Raw Material, excl. Energy: Market Prices

Raw Material, Crude Oil: Market Prices
CPI   PPI (deflator for Sales Value) CPI


Miscellaneous Economic Activity GDP ISM Non-manufacturing Index

Wholesale Trade

Retail trade and inventories

Manufactured Home Surveys
ISM Non-manufacturing: NMI Composite Index Real GDP GDP: Chain Linked GDP Mainland Norway GDP GDP

Reuters Tankan DI (soft indicators)

Economy Watchers Survey
GDP (YoY and QoQ)  
Credit and Finance Mortgages Approved

Net Consumer Credit

UK Focussed Equity Index

Term Spread

Corporate Bond Spread
S&P 500 Index   M3: Index of National Stocks

Index of Loans
Dow Jones Euro Stoxx: Broad Stock
Exchange Index
Euribor 3 month
      Bank Indonesia

Reference Rate

Money Supply (M1)

Money Supply (M2)
  Release-Augmented Dynamic
Factor Model
Dynamic Factor Model

Bridge Equation Approach
Dynamic Factor Model

Kalman-Filtering Techniques
Dynamic Factor Model

Kalman-Filtering Techniques
Bayesian Dynamic Factor Model Dynamic Factor Model

Kalman-Filtering Techniques
Dynamic Factor Model

Mixed Data Sampling
Dynamic Factor Model Dynamic Factor Model

Expectation- Maximization Algorithm

Annex Table II: Nowcasting literature for India
Institutions RBI(CEII-6) RBI(CEII-9) RBI(CEII-12) Bloomberg Rabobank NIPFP (2011) Dalhaus et al (2017) Bragoli and Fosten (2016) Dua and Banerjee (1999) RBI (2006)
Blocs       Regularly Updated One Time Study Group Report
Industry and construction   IIP-Infrastructure IIP-Infrastructure Industrial Production

Capital Expenditure

Construction Index

Electricity Production

Crude and Steel Production


Production of Coal and Crude

Production of Cement and Steel

Commercial Vehicle Production

IIP-Basic Metal



Production of Crude

Production of Steel

Electricity Generation

Industrial Performance Assessment
Industrial production of consumer goods IIP-General Index

IIP-Basic Metal


IIP-Intermediate Goods

Production of Commercial Motor Vehcile

Cargo Handled in Major Ports
Personal Income/ Consumption IIP-Consumer Goods

Auto Sales
IIP-Consumer Goods

Auto Sales

Petroleum Product Consumption
IIP-Consumer Goods

Auto Sales

Petroleum Product Consumption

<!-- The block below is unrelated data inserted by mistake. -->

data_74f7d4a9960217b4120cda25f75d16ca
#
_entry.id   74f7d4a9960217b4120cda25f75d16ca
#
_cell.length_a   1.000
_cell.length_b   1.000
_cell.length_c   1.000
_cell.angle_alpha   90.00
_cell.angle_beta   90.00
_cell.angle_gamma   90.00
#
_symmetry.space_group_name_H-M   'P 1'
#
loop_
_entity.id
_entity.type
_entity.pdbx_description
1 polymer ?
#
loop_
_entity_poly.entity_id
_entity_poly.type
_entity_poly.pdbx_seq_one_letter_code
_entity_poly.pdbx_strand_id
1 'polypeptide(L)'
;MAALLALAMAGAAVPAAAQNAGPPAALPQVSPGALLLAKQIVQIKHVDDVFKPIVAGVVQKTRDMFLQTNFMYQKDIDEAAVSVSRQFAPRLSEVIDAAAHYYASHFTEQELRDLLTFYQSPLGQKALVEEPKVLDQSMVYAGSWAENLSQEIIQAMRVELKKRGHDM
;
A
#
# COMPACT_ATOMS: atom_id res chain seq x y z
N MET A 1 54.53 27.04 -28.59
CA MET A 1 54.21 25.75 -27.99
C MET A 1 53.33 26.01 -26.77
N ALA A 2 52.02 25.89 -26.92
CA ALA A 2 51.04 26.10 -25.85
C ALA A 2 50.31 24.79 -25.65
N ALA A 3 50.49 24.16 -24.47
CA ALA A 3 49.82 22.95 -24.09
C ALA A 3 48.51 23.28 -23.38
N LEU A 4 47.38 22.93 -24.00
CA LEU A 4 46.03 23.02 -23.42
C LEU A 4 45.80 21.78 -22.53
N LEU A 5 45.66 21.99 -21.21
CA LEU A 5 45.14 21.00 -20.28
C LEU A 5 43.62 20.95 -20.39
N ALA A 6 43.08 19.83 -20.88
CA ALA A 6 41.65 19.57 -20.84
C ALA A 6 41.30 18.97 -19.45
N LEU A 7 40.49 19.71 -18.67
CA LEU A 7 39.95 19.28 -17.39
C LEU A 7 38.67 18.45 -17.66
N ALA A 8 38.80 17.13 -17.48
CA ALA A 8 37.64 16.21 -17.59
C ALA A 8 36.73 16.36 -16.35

Auto Sales

Petroleum Product Consumption
Vehicle Sales

Car Passenger

Personal Loans

Petroleum Product Consumption
Cellular Subscription        
Employment                 Monthly Registered Unemployed  
Services Government Tax Revenue Government Tax Revenue Government Tax Revenue   PMI-Services

Net Tax Revenue
Central Government
Revenue Expenditure
External Sector Non-Oil and Non-Gold Import Non-Oil and Non-Gold Import Non-Oil and Non-Gold Import Agricultural Trade Balance Vehicle Export   Exports

Exchange Rate (INR/USD)   Exports

Non-Oil Imports
Prices         CPI WPI CPI


Petrol Spot Price (Brent)

World Commdity Price Index
CPI-Industrial Worker

CPI- Agricultural Labourers

CPI-Rural Labourers

WPI-All Items
  WPI: Industrial Raw Materials

WPI: Manufactured Products

Gold Prices in Mumbai
Miscellaneous Economic Activity Rail Freight

Air Cargo
Rail Freight

Air Cargo
Rail Freight

Air Cargo
Foreign Tourist Arrival

Traffic Index
Volatility Index

Railway Freight Earnings
Railway Goods Traffic

Port Traffic
ISM Composite Index

S&P 500 Composite Index
US Industrial Production

US ISM PMI- Manufacturing

Euro Area 19 Industrial Production

Euro Zone PMI- Manufacturing

Asia Sentix Overall Index
GDP at factor cost interpolated to a monthly series

Wages to worker in factory sector

US Leading Indicator Index

Euro Area Leading Indicator Index
Foreign Tourist Arrival Foreign Tourist Arrival
Credit and Finance       Real Currency Demand

Real Combined Credit
Industry Loans

Services Sector
BSE-Sensitive Index

Monetary Base (M0)
Non-Food Bank Credit


NSE Turnover
Money Supply


91-day Tbill

10 Year Bond Yield

FOMC-Fed Fund Target Rate
Money Supply (M1)

91-day Tbill

BSE 30
  Broad Money (M3)

Real M3 (M3/WPI)

Currency with Public
Bank Credit

Forward Premia 6-month
  Dynamic Factor model

Mixed Data Sampling
Dynamic Factor Model

Mixed Data Sampling
Dynamic Factor Model

Mixed Data Sampling
Weighted Average of Monthly Activity Indicators Bayesian VAR

Ordinary least squares Combined model
Bridge Equation Models Dynamic Factor Model Dynamic Factor Model Dynamic Factor Analysis

Turning Point Analysis

Cross-Correlation Analysis

Annex Table III: Dynamic cross-correlation for indicator selection
Indicators GDP(t-1) GDP(t) GDP(t+1) Indicator Type
Agri Wages -0.03 0.07 -0.12 X
Air Cargo 0.17 0.37* 0.27* C
Air Passenger 0.33* 0.28* 0.31* C/L-
Auto Commercial 0.08 0.41* 0.43* C/L+
Auto Passenger 0.25* 0.17 0.18 L-
Auto Total 0.17 0.25* 0.24* C
Bank Credit 0.11 0.08 -0.09 X
Cement 0.04 0.12 0.11 X
CPIIW 0.11 -0.05 -0.06 X
CRBComm 0.33* 0.44* 0.13 C
Crude Indian Bas 0.19 0.37* -0.02 C
Exports 0.31* 0.35* -0.02 C
Foreign Tourist 0.19 0.36* 0.12 C
Forex 0.28* 0.27* 0.29* C/L+
Govt Receipts 0.21* 0.10 -0.01 L-
IIP Consumer 0.20* 0.54* -0.01 C
IIP Core 0.25* 0.20* 0.28* L-/C/L+
NEER 0.14 0.24* 0.15 C
NONG Imports 0.33* 0.19 -0.02 L-